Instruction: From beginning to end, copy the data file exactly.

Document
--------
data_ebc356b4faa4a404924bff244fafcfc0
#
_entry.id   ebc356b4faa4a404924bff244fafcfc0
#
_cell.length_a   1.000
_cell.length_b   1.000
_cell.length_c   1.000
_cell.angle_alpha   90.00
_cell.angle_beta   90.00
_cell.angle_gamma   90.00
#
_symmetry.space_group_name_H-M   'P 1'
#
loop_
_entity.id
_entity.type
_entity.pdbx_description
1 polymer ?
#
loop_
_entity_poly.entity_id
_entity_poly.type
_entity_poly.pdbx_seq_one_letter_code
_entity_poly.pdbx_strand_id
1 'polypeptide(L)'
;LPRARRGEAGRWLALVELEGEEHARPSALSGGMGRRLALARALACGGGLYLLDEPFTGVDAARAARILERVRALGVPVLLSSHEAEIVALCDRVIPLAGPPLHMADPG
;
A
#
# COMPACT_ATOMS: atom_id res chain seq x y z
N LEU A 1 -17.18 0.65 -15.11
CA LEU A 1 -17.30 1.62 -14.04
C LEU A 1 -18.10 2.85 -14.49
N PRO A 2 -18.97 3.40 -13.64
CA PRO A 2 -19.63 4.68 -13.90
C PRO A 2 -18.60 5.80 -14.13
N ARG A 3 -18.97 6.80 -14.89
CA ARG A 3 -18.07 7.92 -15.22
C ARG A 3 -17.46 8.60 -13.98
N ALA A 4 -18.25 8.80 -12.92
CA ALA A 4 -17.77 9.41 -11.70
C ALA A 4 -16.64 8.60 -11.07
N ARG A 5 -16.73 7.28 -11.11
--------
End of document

data_ebc356b4faa4a404924bff244fafcfc0
#
_entry.id   ebc356b4faa4a404924bff244fafcfc0
#
_cell.length_a   1.000
_cell.length_b   1.000
_cell.length_c   1.000
_cell.angle_alpha   90.00
_cell.angle_beta   90.00
_cell.angle_gamma   90.00
#
_symmetry.space_group_name_H-M   'P 1'
#
loop_
_entity.id
_entity.type
_entity.pdbx_description
1 polymer ?
#
loop_
_entity_poly.entity_id
_entity_poly.type
_entity_poly.pdbx_seq_one_letter_code
_entity_poly.pdbx_strand_id
1 'polypeptide(L)'
;LPRARRGEAGRWLALVELEGEEHARPSALSGGMGRRLALARALACGGGLYLLDEPFTGVDAARAARILERVRALGVPVLLSSHEAEIVALCDRVIPLAGPPLHMADPG
;
A
#
# COMPACT_ATOMS: atom_id res chain seq x y z
N LEU A 1 -17.18 0.65 -15.11
CA LEU A 1 -17.30 1.62 -14.04
C LEU A 1 -18.10 2.85 -14.49
N PRO A 2 -18.97 3.40 -13.64
CA PRO A 2 -19.63 4.68 -13.90
C PRO A 2 -18.60 5.80 -14.13
N ARG A 3 -18.97 6.80 -14.89
CA ARG A 3 -18.07 7.92 -15.22
C ARG A 3 -17.46 8.60 -13.98
N ALA A 4 -18.25 8.80 -12.92
CA ALA A 4 -17.77 9.41 -11.70
C ALA A 4 -16.64 8.60 -11.07
N ARG A 5 -16.73 7.28 -11.11